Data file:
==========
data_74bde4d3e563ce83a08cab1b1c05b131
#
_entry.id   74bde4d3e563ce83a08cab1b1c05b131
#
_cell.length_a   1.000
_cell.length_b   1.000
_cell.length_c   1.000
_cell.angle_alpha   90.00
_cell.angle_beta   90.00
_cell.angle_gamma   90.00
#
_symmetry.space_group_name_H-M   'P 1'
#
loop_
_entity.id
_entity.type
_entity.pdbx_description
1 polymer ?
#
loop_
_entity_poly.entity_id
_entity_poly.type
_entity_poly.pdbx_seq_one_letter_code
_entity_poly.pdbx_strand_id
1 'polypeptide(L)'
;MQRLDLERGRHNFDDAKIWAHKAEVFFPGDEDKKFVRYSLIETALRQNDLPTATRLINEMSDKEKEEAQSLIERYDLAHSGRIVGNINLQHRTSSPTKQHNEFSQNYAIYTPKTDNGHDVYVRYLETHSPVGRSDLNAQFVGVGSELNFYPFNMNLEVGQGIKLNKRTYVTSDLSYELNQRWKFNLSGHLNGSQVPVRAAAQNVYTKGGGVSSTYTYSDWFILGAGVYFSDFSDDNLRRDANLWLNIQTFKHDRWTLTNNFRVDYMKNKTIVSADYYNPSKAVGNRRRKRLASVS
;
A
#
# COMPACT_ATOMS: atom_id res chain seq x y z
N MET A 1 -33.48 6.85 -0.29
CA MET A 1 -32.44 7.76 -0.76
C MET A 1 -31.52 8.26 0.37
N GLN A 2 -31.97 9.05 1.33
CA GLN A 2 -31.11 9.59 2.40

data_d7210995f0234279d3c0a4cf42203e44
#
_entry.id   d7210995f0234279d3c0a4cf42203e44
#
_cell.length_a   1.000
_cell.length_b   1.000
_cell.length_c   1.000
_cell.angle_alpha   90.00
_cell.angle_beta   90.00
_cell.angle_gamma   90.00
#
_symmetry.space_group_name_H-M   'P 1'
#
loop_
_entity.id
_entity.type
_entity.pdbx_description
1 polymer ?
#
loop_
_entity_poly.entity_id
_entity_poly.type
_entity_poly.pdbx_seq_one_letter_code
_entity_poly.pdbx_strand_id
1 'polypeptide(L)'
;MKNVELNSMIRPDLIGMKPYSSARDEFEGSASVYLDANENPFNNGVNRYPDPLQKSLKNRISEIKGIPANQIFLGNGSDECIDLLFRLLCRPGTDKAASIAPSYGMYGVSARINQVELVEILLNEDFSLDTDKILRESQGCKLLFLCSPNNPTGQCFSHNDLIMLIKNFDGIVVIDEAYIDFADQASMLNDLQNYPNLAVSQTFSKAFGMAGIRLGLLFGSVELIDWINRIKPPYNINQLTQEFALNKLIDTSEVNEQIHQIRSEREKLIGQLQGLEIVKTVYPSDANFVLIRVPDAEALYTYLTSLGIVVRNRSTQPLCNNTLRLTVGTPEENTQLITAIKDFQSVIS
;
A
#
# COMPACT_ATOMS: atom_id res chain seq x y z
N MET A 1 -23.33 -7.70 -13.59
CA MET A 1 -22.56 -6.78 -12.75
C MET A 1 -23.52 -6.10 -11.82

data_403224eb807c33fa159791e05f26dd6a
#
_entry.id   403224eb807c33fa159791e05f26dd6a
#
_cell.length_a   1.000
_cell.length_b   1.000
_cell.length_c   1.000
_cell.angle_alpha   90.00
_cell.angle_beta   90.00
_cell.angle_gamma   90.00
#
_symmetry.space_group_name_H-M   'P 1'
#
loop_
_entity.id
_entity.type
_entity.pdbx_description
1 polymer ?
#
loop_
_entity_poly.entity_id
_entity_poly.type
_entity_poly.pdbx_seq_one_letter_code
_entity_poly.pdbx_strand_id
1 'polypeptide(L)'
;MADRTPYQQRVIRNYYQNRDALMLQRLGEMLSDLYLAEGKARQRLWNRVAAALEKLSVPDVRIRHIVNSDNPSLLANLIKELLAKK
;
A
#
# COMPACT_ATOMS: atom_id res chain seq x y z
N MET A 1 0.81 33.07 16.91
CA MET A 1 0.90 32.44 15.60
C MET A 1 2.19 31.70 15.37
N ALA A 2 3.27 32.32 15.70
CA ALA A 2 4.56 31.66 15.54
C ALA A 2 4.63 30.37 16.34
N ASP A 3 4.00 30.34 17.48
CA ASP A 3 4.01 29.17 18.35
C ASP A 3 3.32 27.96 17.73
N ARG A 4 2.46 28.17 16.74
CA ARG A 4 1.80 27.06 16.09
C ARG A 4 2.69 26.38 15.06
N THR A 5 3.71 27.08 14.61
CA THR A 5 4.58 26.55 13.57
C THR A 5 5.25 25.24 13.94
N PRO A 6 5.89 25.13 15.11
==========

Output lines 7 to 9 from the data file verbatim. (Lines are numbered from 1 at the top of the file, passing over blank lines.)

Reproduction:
_cell.length_c   1.000
_cell.angle_alpha   90.00
_cell.angle_beta   90.00